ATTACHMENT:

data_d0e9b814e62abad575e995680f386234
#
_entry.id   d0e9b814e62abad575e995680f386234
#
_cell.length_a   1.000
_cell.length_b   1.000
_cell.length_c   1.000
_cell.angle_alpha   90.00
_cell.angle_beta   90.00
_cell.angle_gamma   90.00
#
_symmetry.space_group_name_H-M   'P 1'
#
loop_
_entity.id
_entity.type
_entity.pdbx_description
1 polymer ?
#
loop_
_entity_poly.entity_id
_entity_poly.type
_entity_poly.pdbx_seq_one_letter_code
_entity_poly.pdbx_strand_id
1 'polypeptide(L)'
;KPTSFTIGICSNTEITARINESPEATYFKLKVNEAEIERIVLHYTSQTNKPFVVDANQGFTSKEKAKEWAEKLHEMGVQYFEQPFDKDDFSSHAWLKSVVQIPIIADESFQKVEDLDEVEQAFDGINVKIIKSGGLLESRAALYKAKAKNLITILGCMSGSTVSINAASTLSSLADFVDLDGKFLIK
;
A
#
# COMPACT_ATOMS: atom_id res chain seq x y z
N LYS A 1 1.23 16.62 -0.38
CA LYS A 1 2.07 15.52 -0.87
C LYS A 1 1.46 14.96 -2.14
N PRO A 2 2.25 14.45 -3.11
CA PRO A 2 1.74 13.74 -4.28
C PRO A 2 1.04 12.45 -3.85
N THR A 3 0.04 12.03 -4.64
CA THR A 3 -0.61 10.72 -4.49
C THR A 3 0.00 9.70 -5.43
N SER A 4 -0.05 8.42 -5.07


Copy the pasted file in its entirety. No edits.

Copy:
data_d0e9b814e62abad575e995680f386234
#
_entry.id   d0e9b814e62abad575e995680f386234
#
_cell.length_a   1.000
_cell.length_b   1.000
_cell.length_c   1.000
_cell.angle_alpha   90.00
_cell.angle_beta   90.00
_cell.angle_gamma   90.00
#
_symmetry.space_group_name_H-M   'P 1'
#
loop_
_entity.id
_entity.type
_entity.pdbx_description
1 polymer ?
#
loop_
_entity_poly.entity_id
_entity_poly.type
_entity_poly.pdbx_seq_one_letter_code
_entity_poly.pdbx_strand_id
1 'polypeptide(L)'
;KPTSFTIGICSNTEITARINESPEATYFKLKVNEAEIERIVLHYTSQTNKPFVVDANQGFTSKEKAKEWAEKLHEMGVQYFEQPFDKDDFSSHAWLKSVVQIPIIADESFQKVEDLDEVEQAFDGINVKIIKSGGLLESRAALYKAKAKNLITILGCMSGSTVSINAASTLSSLADFVDLDGKFLIK
;
A
#
# COMPACT_ATOMS: atom_id res chain seq x y z
N LYS A 1 1.23 16.62 -0.38
CA LYS A 1 2.07 15.52 -0.87
C LYS A 1 1.46 14.96 -2.14
N PRO A 2 2.25 14.45 -3.11
CA PRO A 2 1.74 13.74 -4.28
C PRO A 2 1.04 12.45 -3.85
N THR A 3 0.04 12.03 -4.64
CA THR A 3 -0.61 10.72 -4.49
C THR A 3 0.00 9.70 -5.43
N SER A 4 -0.05 8.42 -5.07